The Liberty County Development Authority likes to be “liked.”
That’s the consensus the authority board came to Monday when it adopted a policy to govern its social networking presence. The topic arose after a citizen last week attempted to share a link to a controversial blog on the Courier’s site that questions how LCDA staff spends the entity’s money.
John Spradley, a Hinesville business owner who has sought public office in the past, posted a blog titled “Would you like to see what the LCDA has been charging?” on Jan. 16.
In the blog, he shared a link to a PDF file that contains multiple years’ American Express statements he obtained from the LCDA using an open records request. The blog, which received 2,816 views and 21 comments, ignited a thread of comments about how frequently the staff members travel, where they stay and which places they purchase food and beverages from.
But when Spradley posted a link to the blog on the LCDA’s Facebook page on Thursday afternoon, it was removed within minutes, he said. So he tried to post it again, and again it was removed.
After speaking with staff members at the LCDA, Spradley notified the Courier about the situation and inquired about the legality of a taxpayer-funded entity censoring his message, which he feels is an infringement upon his First Amendment right.
“It frustrates me that they have the gall to censor the public …,” he said. “When you’re a government entity, you don’t have that choice.”
Shortly after his call, the Facebook page had been removed. After his posts were deleted and commenting was disabled, Spradley posted another blog about the incident, titled “LCDA Censors Facebook!”
LCDA CEO Ron Tolley said he and the entity’s marketing director, Anna Chafin, who handles the site’s social networking, decided together to remove the posts to the page, and then consulted with LCDA attorney Kelly Davis before removing the page.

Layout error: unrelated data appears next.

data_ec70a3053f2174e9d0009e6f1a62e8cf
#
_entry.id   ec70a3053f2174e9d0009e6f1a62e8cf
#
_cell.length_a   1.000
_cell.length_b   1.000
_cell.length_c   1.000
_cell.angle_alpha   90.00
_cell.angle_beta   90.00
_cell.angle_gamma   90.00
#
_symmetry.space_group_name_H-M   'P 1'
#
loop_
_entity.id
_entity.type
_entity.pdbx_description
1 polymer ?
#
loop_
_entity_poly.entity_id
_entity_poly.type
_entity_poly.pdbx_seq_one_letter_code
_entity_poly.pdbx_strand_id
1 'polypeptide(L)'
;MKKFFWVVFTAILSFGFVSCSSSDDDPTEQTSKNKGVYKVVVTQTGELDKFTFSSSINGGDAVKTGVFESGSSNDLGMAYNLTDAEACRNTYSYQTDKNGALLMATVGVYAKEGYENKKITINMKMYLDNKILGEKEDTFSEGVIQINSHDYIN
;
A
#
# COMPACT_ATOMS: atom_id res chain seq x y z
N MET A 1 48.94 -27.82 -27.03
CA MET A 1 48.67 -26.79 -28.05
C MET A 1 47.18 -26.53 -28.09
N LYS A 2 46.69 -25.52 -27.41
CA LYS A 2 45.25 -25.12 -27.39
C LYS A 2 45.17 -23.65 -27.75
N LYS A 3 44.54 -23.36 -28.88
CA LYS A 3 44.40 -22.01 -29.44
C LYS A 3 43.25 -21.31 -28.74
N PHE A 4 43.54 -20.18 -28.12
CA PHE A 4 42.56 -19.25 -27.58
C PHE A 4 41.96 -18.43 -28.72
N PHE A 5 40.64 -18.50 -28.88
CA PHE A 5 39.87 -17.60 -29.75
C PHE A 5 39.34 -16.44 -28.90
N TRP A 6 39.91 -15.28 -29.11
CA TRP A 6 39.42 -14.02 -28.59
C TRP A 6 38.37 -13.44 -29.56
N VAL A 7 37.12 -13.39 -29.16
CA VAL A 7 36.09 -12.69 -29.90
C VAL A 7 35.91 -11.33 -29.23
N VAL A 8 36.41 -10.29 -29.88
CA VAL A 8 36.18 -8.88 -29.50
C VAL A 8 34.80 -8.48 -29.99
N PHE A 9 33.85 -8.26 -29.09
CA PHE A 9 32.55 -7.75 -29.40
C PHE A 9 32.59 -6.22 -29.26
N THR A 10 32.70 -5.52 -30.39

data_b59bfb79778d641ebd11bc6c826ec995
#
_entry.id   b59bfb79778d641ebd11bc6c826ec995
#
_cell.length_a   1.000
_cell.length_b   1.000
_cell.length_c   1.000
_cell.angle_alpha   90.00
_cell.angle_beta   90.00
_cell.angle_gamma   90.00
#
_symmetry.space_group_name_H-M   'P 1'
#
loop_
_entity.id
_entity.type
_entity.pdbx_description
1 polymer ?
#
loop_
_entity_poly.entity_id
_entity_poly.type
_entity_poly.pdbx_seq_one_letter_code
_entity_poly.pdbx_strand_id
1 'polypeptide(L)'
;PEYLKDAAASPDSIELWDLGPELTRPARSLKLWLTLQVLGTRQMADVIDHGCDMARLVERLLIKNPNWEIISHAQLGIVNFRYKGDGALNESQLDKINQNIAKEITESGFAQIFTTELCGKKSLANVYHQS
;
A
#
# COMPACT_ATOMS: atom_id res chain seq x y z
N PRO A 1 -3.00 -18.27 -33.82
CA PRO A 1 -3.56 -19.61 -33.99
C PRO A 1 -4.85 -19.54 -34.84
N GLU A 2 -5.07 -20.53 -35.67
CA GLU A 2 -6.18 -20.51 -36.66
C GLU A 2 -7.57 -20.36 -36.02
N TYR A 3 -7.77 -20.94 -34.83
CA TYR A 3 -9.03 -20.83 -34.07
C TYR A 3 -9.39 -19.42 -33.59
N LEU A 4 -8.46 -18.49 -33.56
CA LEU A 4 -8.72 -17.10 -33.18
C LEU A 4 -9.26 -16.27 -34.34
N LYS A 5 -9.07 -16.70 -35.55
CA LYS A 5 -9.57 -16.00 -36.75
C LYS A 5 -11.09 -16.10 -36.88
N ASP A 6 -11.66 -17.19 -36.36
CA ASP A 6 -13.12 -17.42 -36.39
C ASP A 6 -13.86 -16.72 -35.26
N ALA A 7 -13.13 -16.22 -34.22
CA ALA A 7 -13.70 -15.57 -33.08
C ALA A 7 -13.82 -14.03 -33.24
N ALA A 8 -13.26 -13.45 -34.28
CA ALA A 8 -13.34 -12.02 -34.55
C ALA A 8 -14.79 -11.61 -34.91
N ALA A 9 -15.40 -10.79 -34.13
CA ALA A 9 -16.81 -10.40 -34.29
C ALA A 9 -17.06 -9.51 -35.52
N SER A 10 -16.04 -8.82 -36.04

“There still are First Amendment concerns for any social media platform which the government intentionally makes use of, but there’s nothing to preclude the government from disallowing all comments, which was, in effect, what the authority did,” Davis said. “They didn’t intentionally mean to create any kind of forum, but when they found out that people were making comments, some of them defamatory, they elected to shut down the site.”
Given the authority’s mission, which is to attract business and economic development to the area, Facebook may not be an appropriate marketing tool, he said. It’s something the board — and other government entities — will have to assess over time.
“I think the authority’s intent … is purely more of information, they simply want to convey their message. Of course, they don’t intend to abridge the rights of anyone else to make statements, but if the two competing interests can’t coexist, then the authority is within its right to restrict communications within the media that it can control,” Davis said.
But, he added, the relationship between government communications online and the First Amendment is an emerging area with little case precedent, but rather governed by jurisprudence, or legal theory.
During the board discussion on the policy, Tolley said the staff was no longer comfortable using social network sites without having an approved protocol in place, and that because neither he nor Chafin use the site personally, they were not fully aware of how it functions — and the number of forums it can create — when they launched the LCDA page about two months ago.
After discussion, the board approved the policy, with a verbal agreement that staff inform board members if conflicts or issues arise.
The policy states that “all third-party advertisements, including links to personal blogs, are to be disabled on any official social media site or tool,” and allows site administrators to remove comments if they “include third-party advertisements (or) compromise the LCDA’s business development and marketing purposes.”